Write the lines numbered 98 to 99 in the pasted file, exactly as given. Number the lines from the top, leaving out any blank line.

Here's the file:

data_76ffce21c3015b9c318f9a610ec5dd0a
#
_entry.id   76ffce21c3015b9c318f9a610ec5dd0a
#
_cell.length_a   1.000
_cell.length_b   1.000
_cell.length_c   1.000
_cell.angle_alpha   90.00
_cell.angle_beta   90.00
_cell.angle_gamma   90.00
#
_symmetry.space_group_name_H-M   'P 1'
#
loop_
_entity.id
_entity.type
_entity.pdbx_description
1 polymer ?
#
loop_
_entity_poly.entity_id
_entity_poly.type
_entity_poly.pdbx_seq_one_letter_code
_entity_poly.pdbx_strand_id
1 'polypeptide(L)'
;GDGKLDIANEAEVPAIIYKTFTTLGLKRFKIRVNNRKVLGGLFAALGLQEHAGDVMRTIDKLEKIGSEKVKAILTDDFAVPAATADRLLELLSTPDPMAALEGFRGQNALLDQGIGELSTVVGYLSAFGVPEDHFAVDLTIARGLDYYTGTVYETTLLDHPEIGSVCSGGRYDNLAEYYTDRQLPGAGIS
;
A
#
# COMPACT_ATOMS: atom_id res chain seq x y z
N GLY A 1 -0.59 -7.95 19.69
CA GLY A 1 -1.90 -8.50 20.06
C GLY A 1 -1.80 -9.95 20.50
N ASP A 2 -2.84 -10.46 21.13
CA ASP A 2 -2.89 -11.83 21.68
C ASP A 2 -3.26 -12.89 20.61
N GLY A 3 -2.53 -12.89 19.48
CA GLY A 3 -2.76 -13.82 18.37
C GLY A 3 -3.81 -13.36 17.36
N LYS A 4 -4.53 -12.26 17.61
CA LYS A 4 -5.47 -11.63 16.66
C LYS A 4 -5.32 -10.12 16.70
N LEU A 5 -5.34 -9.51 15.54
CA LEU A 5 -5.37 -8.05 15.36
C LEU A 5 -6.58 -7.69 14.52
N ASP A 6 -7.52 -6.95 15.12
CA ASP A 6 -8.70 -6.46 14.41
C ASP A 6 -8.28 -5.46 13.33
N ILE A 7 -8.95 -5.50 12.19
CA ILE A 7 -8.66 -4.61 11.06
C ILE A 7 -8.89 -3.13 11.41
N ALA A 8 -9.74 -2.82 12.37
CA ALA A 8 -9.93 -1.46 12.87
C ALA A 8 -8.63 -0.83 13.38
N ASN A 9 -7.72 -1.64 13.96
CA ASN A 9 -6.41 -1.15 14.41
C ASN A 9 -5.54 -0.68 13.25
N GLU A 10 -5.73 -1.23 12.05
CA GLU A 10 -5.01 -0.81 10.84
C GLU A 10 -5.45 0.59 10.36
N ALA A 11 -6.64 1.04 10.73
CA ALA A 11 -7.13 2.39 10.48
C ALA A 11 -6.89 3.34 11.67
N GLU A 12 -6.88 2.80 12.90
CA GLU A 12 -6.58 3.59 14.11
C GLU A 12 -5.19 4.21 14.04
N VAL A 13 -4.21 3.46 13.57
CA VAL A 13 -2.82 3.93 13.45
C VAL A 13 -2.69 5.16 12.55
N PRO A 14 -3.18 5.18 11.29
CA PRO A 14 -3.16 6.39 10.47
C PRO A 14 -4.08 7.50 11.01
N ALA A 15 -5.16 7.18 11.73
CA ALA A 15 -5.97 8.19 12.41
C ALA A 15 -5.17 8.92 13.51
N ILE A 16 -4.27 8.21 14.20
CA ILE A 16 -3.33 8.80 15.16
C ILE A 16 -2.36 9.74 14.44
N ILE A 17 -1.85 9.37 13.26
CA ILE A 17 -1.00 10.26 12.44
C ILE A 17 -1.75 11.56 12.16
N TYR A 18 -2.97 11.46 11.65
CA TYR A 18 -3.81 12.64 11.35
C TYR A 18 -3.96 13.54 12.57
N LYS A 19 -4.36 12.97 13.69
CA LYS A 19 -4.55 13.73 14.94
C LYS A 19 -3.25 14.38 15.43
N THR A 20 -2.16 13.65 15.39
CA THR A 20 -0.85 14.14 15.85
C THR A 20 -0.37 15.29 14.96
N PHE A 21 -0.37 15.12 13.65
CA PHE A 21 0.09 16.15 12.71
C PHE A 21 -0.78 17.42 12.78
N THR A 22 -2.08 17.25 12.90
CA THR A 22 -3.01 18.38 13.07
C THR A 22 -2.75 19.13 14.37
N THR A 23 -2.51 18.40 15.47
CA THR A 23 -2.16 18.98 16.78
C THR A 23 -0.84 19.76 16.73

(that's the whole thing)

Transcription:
CA THR A 23 -2.16 18.98 16.78
C THR A 23 -0.84 19.76 16.73